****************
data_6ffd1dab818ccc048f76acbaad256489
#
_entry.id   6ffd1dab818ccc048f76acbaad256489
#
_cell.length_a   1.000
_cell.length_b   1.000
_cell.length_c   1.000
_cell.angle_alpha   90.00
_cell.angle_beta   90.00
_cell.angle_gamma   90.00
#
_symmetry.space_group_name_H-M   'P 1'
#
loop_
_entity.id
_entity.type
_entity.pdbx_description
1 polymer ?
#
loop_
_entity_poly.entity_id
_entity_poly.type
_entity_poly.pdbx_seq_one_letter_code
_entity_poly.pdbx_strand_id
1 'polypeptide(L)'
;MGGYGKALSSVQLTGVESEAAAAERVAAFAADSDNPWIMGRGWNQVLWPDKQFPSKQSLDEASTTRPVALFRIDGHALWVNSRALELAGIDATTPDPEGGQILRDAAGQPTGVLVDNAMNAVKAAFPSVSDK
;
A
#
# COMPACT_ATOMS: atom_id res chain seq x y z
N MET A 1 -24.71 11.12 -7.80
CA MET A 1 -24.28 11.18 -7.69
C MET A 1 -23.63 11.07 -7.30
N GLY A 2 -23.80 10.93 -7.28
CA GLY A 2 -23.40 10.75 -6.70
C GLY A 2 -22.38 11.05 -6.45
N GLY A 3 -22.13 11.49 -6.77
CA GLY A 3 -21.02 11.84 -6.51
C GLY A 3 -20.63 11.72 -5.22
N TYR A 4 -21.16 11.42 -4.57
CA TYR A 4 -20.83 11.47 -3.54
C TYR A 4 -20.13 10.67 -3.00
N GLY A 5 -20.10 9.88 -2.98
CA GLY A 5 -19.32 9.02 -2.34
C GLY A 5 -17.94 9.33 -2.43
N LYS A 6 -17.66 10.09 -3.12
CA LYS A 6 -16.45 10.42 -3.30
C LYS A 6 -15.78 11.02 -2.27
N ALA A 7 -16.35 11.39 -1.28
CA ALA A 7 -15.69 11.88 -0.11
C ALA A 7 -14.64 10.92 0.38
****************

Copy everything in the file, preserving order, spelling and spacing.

data_6ffd1dab818ccc048f76acbaad256489
#
_entry.id   6ffd1dab818ccc048f76acbaad256489
#
_cell.length_a   1.000
_cell.length_b   1.000
_cell.length_c   1.000
_cell.angle_alpha   90.00
_cell.angle_beta   90.00
_cell.angle_gamma   90.00
#
_symmetry.space_group_name_H-M   'P 1'
#
loop_
_entity.id
_entity.type
_entity.pdbx_description
1 polymer ?
#
loop_
_entity_poly.entity_id
_entity_poly.type
_entity_poly.pdbx_seq_one_letter_code
_entity_poly.pdbx_strand_id
1 'polypeptide(L)'
;MGGYGKALSSVQLTGVESEAAAAERVAAFAADSDNPWIMGRGWNQVLWPDKQFPSKQSLDEASTTRPVALFRIDGHALWVNSRALELAGIDATTPDPEGGQILRDAAGQPTGVLVDNAMNAVKAAFPSVSDK
;
A
#
# COMPACT_ATOMS: atom_id res chain seq x y z
N MET A 1 -24.71 11.12 -7.80
CA MET A 1 -24.28 11.18 -7.69
C MET A 1 -23.63 11.07 -7.30
N GLY A 2 -23.80 10.93 -7.28
CA GLY A 2 -23.40 10.75 -6.70
C GLY A 2 -22.38 11.05 -6.45
N GLY A 3 -22.13 11.49 -6.77
CA GLY A 3 -21.02 11.84 -6.51
C GLY A 3 -20.63 11.72 -5.22
N TYR A 4 -21.16 11.42 -4.57
CA TYR A 4 -20.83 11.47 -3.54
C TYR A 4 -20.13 10.67 -3.00
N GLY A 5 -20.10 9.88 -2.98
CA GLY A 5 -19.32 9.02 -2.34
C GLY A 5 -17.94 9.33 -2.43
N LYS A 6 -17.66 10.09 -3.12
CA LYS A 6 -16.45 10.42 -3.30
C LYS A 6 -15.78 11.02 -2.27
N ALA A 7 -16.35 11.39 -1.28
CA ALA A 7 -15.69 11.88 -0.11
C ALA A 7 -14.64 10.92 0.38